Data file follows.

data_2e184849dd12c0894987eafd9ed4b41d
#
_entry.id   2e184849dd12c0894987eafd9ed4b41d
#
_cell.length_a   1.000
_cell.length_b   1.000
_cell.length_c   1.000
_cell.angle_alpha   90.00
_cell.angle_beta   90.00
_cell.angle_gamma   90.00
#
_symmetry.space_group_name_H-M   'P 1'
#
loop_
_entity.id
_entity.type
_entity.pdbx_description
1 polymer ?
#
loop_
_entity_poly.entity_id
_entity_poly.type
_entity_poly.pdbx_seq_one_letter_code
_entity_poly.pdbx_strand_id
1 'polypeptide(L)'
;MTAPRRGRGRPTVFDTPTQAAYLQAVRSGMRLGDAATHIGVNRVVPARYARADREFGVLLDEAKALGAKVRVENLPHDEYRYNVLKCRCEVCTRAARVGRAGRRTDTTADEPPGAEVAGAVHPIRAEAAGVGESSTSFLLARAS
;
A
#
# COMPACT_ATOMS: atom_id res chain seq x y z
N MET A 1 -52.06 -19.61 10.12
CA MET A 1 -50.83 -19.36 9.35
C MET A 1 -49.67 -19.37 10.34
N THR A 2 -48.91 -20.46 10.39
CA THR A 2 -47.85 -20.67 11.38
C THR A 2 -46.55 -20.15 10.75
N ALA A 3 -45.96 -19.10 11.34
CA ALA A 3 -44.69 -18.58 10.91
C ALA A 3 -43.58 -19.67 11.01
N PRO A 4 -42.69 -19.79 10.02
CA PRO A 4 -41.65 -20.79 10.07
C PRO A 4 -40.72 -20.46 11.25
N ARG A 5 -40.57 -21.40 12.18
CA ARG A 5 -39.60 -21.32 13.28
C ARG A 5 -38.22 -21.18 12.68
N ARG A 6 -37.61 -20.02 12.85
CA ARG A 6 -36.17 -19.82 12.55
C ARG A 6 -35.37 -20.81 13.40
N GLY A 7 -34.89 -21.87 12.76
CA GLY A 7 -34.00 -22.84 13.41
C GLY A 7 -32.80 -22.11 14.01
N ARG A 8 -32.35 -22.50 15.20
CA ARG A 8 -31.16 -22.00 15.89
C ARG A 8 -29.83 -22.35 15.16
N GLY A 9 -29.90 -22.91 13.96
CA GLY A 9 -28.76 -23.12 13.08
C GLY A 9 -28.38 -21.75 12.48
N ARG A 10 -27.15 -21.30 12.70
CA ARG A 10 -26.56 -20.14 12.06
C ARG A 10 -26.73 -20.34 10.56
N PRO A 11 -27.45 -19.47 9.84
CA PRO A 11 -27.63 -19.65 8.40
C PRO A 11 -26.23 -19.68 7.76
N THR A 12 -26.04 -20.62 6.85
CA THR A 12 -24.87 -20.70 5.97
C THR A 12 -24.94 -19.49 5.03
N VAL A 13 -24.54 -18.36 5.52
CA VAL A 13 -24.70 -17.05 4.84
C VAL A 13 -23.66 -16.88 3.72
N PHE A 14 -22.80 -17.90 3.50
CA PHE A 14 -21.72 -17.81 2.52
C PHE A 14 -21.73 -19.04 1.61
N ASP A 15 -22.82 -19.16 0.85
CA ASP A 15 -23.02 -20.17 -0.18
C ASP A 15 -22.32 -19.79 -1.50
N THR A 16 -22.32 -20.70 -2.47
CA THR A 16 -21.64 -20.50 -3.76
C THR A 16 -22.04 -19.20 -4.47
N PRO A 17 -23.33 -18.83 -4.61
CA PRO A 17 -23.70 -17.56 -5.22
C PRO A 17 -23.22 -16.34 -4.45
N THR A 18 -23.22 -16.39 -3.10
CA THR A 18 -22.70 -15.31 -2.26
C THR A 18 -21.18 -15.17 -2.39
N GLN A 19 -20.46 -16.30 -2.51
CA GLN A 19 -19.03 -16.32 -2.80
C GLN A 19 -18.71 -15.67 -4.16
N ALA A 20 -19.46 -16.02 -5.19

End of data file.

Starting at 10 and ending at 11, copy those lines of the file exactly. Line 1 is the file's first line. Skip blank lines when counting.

_cell.angle_gamma   90.00
#